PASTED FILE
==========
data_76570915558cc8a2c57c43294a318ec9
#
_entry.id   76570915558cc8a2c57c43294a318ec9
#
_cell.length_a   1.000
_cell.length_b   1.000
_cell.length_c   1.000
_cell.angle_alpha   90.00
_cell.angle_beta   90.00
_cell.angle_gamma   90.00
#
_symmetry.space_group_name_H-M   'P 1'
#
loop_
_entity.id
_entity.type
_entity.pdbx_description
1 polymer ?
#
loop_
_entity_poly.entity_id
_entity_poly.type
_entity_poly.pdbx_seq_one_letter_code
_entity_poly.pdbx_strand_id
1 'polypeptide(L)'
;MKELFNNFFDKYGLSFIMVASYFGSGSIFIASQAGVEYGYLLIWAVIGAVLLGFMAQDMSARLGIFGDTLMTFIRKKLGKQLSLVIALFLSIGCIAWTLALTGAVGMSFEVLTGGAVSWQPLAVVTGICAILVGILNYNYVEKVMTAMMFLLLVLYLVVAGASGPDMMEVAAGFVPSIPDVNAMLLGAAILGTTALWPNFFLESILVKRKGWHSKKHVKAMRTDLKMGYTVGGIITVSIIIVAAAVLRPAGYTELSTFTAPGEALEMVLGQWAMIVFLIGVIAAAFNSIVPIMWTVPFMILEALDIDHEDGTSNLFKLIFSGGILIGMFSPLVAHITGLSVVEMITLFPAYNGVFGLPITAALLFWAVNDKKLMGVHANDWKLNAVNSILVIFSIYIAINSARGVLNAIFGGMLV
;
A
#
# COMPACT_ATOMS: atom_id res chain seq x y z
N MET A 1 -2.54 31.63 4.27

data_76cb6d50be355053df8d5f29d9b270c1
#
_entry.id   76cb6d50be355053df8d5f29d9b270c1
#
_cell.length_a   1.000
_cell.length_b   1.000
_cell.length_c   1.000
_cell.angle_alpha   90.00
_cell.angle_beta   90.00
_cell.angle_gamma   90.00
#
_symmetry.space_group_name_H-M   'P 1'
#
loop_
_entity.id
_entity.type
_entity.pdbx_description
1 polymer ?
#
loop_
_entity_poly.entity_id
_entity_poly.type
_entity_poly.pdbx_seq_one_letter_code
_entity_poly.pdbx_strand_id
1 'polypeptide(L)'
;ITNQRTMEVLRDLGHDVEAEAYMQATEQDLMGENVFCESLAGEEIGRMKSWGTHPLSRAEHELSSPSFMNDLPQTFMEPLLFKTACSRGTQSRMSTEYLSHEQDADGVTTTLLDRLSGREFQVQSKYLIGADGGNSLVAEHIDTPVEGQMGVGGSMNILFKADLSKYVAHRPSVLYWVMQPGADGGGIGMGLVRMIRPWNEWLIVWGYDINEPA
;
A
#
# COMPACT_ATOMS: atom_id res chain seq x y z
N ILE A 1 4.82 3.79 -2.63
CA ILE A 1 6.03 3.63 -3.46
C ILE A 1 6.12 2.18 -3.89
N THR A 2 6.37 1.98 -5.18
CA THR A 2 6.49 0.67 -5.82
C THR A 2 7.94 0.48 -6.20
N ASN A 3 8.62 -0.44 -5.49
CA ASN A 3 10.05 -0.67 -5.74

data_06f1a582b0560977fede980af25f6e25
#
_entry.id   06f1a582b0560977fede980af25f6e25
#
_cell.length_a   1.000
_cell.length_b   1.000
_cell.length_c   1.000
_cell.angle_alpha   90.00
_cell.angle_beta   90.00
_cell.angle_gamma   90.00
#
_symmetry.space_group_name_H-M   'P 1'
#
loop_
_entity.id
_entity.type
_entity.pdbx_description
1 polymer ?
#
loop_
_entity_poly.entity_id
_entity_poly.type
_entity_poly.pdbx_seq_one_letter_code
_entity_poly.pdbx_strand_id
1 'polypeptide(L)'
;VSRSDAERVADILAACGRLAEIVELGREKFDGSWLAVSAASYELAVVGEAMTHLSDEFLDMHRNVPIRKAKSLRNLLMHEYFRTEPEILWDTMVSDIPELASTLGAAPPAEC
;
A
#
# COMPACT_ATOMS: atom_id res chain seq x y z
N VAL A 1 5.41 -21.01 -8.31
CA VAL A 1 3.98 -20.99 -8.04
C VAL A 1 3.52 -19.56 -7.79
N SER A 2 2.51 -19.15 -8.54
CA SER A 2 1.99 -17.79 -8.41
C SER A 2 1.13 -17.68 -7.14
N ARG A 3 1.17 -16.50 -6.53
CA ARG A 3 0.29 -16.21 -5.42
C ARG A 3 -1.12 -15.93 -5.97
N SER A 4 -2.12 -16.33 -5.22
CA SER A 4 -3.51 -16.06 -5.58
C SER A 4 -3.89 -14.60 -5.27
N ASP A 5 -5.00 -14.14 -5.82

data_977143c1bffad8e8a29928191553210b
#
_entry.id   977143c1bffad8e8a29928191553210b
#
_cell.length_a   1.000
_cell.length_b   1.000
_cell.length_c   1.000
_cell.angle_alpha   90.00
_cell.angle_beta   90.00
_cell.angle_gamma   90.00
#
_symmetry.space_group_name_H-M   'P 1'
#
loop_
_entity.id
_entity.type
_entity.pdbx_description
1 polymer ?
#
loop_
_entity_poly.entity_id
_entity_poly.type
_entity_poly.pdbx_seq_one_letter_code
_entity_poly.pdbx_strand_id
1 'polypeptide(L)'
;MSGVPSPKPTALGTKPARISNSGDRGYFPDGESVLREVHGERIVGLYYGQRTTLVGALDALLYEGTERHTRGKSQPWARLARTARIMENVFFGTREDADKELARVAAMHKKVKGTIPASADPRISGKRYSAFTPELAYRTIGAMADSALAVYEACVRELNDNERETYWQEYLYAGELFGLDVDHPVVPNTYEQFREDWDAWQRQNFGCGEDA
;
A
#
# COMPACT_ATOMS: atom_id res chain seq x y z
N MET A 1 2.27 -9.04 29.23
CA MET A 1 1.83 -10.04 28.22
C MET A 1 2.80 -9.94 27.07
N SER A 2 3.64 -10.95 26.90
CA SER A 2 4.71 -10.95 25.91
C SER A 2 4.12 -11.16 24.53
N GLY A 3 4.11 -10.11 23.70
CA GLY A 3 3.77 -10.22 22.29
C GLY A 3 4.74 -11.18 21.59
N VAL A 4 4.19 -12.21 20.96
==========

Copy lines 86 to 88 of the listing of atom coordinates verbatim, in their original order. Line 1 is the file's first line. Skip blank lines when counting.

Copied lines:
_entity.pdbx_description
1 polymer ?
#